Here, it is important to point out how our notions of liberty have evolved. From “liberty of conscience” we do not logically proceed to the notion of “freedom to commit any act between consenting adults.” That’s because political freedom is simply the prerequisite for true freedom—that is, moral freedom. Moral freedom is the ability to do what is objectively good. This is why the Bible refers to sin as a kind of slavery; when driven by irrational desire we do what we don’t want to do, or at least, what we don’t believe to be right. In order to make morally praiseworthy choices, however, we must be free to reason through various arguments about what is right, which gives rise to freedom of religion, press, speech, assembly, and so on. Among America’s Founders, this view was taken for granted, which is why they emphasized that a free people would also need to possess a high level of virtue. After all, if you can’t govern yourselves, you’ll cause so much chaos that someone will inevitably come along to govern you. The loss of this emphasis on personal and social virtues in the transition from 18th Century classical liberalism to 21st Century libertarianism has created an anorexic and flat political philosophy that is disconnected from the realities of human nature, including our nature as social beings. I may want to end the drug war, but it’s not because I think people are right to use drugs recreationally, but because I don’t think the state is competent to manage people in this regard.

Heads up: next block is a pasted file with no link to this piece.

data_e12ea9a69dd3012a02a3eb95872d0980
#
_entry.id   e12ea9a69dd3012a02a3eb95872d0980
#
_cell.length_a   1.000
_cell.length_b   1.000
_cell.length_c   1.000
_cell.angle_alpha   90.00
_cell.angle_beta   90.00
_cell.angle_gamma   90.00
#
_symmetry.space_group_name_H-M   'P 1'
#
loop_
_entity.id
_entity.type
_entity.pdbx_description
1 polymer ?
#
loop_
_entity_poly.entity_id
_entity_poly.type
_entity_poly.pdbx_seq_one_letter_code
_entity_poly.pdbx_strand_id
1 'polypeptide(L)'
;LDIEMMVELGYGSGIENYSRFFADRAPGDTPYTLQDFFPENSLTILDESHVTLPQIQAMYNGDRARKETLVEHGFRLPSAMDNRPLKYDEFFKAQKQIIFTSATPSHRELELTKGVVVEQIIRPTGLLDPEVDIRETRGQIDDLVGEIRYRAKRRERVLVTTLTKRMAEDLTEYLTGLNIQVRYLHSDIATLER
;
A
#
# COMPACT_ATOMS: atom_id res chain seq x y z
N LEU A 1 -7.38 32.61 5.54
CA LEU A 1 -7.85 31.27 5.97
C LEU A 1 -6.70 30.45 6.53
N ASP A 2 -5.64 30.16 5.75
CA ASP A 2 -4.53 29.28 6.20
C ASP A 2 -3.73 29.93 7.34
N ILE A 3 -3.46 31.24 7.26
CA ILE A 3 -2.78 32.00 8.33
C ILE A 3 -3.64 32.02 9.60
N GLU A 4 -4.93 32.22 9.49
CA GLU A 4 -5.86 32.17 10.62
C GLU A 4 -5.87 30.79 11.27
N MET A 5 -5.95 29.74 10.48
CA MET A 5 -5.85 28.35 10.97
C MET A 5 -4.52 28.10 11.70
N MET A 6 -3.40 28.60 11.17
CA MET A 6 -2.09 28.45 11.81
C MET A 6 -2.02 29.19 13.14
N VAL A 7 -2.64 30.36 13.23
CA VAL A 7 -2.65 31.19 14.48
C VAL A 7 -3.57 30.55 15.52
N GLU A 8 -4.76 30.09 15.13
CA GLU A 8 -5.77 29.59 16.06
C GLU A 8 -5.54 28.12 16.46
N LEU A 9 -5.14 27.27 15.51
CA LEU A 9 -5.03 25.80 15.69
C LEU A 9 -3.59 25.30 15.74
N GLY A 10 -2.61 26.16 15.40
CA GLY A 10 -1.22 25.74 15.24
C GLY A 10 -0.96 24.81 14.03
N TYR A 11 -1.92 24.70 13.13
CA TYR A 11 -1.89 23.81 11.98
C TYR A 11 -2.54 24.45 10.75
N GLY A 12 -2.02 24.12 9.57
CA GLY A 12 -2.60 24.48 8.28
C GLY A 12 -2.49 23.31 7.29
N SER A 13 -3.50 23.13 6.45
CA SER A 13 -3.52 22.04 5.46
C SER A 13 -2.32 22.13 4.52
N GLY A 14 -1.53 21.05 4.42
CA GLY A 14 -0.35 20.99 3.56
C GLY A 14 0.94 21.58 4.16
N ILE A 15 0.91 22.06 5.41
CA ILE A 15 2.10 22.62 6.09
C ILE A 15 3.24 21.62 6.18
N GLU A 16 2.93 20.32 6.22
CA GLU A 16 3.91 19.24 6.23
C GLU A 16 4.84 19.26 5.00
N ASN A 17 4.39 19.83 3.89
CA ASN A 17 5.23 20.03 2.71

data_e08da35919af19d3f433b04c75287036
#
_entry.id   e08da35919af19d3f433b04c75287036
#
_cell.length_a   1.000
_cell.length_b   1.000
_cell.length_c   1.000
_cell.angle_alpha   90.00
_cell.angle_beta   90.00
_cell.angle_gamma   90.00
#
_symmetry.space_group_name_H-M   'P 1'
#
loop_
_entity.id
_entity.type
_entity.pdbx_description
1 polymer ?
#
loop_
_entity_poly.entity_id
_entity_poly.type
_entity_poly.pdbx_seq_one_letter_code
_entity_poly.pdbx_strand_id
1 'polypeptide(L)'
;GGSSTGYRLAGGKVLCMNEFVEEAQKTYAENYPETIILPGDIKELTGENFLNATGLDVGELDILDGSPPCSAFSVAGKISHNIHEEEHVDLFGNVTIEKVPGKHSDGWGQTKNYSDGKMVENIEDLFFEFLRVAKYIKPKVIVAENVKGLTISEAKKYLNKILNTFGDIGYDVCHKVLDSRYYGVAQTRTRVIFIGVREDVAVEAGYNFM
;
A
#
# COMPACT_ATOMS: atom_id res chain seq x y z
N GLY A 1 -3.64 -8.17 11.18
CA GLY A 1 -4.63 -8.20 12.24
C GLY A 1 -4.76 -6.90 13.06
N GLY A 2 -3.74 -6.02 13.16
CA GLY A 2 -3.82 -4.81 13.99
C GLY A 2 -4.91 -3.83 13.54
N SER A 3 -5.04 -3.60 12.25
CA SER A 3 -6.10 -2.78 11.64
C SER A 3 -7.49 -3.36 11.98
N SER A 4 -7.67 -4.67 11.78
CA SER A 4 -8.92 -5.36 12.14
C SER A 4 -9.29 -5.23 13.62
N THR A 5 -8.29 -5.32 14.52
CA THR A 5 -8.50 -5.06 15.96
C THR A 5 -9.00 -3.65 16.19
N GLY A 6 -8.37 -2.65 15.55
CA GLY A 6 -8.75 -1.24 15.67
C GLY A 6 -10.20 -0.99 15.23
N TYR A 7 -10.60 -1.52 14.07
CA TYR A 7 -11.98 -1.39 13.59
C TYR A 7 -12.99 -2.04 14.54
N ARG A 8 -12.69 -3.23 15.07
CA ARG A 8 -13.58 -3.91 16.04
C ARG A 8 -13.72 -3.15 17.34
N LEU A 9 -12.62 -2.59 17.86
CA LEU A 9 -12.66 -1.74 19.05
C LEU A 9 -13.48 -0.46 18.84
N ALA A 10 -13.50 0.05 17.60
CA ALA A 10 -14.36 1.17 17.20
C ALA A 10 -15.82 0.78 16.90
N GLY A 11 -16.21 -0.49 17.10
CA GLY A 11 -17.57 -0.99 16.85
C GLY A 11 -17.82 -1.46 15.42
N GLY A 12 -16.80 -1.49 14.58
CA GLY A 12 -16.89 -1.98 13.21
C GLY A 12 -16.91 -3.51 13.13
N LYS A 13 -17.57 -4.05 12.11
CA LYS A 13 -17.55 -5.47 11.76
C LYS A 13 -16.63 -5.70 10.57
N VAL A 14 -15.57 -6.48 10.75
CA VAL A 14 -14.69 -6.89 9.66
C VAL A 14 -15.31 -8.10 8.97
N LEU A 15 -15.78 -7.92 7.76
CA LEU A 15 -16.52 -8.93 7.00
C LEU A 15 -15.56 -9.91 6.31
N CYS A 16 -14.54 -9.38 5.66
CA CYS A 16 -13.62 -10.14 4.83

Protestantism’s Gradual Respect for Freedom of Religion
It’s fair to challenge the narrative I’ve presented by claiming that the rise of these freedoms was more a result of material circumstances than anything else. As a breakaway group, Protestants were forced to think about living together with non-coreligionists, and the Wars of Religion served as a crucible within which their liberalism on these matters formed. However, I don’t see the two accounts as incompatible. It’s true that early Protestants were just as likely to put the magistrate in charge of punishing heresy as their Catholic forebears. But it’s also true that in struggling through the material circumstances of rising pluralism, they reached back into the long Christian tradition to begin thinking seriously about rights of citizenship for those who do not conform to the state-sanctioned religion. In other words, Christianity had inner resources to offer in service of liberalism.
Even Jefferson—no orthodox Christian himself—referred to church fathers Tertullian and Lactantius, who defended the rights of Christians against the claims of a pagan Rome. In Liberty in the Things of God, Robert Wilken discovers that in Jefferson’s famous quote about liberty of conscience he was overtly borrowing from Tertullian (he scribbled the Latin of Tertullian’s quote in the marginalia and had a copy of Tertullian’s work in his library). Compare the two:
But our rulers can have authority over such natural rights only as we have submitted to them. The rights of conscience we never submitted, we could not submit. We are answerable for them to our God. The legitimate powers of government extend to such acts only as are injurious to others. But it does me no injury for my neighbour to say there are twenty gods, or no god. It neither picks my pocket nor breaks my leg.
It is only just and a privilege inherent in human nature, that every person should be able to worship according to his own convictions. For one person’s religion neither harms nor hurts another.
Made in the Image of God